I'm a kayak guy and never had to seriously worry about weight or volume of my gear when camping... A combination of HF posts about backpacking, and some world class wilderness areas in my "backyard", inspired me to purchase a pack and some gear and attempt some hiking/camping.
I bought a ULA Catalyst pack which was both a blessing and a curse. The blessing is that it is very comfortable and will hold a ton of stuff. The curse is that it will hold a ton of stuff. Due to the large carrying volume of the Catalyst, it didn't force me to be very selective about what I took. My pack was stupid heavy, but I had some new gear that I wanted to test so I loaded it up. My plan was to hike a couple of miles into the Buffalo Wilderness Area to set up a base camp - and then do some bushwhacking day hikes from the base camp (without my ultra heavy pack).
I didn't get to the trailhead until about 5:00 PM in the midst of a steady drizzle of rain... only had about 2 hours of daylight so just hiked in about a mile or so to set up camp. Due to the late hour, I had to stop before I planned and get a camp set up:
These pics don't do the slope justice... really shows the versatility of hammock camping. Despite the steady rain all night, I stayed toasty dry. The HH Hex fly worked great. However, my pack got soaked despite my attempts to wrap it up via a pack cover and large trash bag. With the late hour, and steady rain, it was a cold camp dinner. However, this was the view out the "front door" in the AM:
The next morning, I broke camp and packed everything up... although the pack was soaked, my dry bags worked really well. Not sure use of dry bags inside the pack is the most effiicent way to pack, but it sure kept everything dry. Hiked about another 1.5 miles into Hawk Hollow, and found a better campsite alongside a great little creek:
This little pool ended up being my drinking water for two days (MSR water filter kit worked great - very easy):
I got the camp kitchen set up:
Hot, made to order, breakfast:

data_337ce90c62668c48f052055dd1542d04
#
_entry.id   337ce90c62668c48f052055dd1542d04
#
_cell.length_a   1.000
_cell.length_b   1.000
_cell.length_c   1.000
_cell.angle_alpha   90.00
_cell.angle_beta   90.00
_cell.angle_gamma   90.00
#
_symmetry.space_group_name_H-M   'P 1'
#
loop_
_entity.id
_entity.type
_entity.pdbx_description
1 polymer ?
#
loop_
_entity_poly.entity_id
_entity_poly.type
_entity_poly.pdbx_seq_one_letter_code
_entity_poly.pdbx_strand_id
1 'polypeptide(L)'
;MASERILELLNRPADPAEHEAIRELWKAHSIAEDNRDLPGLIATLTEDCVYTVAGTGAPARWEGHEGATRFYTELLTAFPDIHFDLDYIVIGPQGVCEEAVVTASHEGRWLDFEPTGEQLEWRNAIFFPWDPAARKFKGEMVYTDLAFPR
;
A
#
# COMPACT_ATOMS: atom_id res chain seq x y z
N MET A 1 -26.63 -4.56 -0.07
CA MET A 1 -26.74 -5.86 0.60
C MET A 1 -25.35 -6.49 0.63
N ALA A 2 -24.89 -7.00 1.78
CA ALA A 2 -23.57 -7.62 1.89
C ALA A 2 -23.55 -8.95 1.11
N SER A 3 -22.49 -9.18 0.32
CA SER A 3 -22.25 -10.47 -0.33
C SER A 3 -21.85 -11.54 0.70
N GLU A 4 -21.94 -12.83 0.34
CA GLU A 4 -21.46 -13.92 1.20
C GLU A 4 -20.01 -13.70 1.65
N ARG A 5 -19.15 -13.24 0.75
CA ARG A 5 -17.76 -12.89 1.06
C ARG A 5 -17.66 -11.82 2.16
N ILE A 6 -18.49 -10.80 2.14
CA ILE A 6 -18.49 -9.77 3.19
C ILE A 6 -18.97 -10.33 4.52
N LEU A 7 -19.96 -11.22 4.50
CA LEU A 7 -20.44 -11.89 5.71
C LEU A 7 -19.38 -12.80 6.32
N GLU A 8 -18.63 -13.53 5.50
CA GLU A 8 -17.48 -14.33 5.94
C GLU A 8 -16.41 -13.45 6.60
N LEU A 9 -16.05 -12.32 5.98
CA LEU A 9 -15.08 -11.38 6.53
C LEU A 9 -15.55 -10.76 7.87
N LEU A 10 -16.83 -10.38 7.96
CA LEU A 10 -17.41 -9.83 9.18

...and a steak filet for dinner:
This was the first time I used the Four Dogs wood burning stove... it worked great. Amazing how long you can keep a simmer going with a handful of twigs.
I finally got to do some day hike bushwhacking... just had the old compass and a topo map - my old orienteering skills (hadn't used them in a LONG time) worked with surprising accuracy... found this small waterfall (about 25' fall):
Then, reversed course to find this beauty... it starts from this seemingly calm flow:
...and then becomes:
...ultimately a 75 ft fall:
and the tailwater below the plunge pool:
For first trip, it was a success. I have a new respect for you UL guys - I've got a long way to go to get my pack weight down to a manageable size. My biggest lessons learned:
1. I took WAY too much food; enjoyed the fresh meat, but it required a bit of bulk and weight (and cleanup was a PITA). I can understand the convenience of dehydrated bags - just add water and no dishes to cleanup.
2. I had a 3L water bladder in my pack and one 1L Nalgene bottle; next time, I will leave the water bladder home and take a second 1L Nalgene. The bladder seemed to consume too much volume in the pack - and not very useable once I got camp set up.
3. I need a new, lighter, winter sleeping kit. With only a 40* TQ, I'm forced to use my Big Agnes 15* sleeping bag (and I took the ultra heavy insulated air core) to sleep in and stuff the 40* TQ under my SS pad. This is not optimum sleep kit for back packing. A new UQ may be in the future.
4. I need to whittle my "necessities" to the bare minimum - and practice loading my pack. I used about 5 or 6 dry bags to load my gear into and then stuffed them into the pack - seperated bedding from hammock from clothes, etc... Not sure if this is best system or not, but when my pack got wet, it kept my gear dry. I've watched Shug's video where he stuffs everything into a trash compactor bag in the bottom of the pack - wonder if this would work better?
It was a great trip... I've got a lot to learn and adapt to get more efficient at this "new" camping concept. Thanks for all the great info on HF - this could be fun.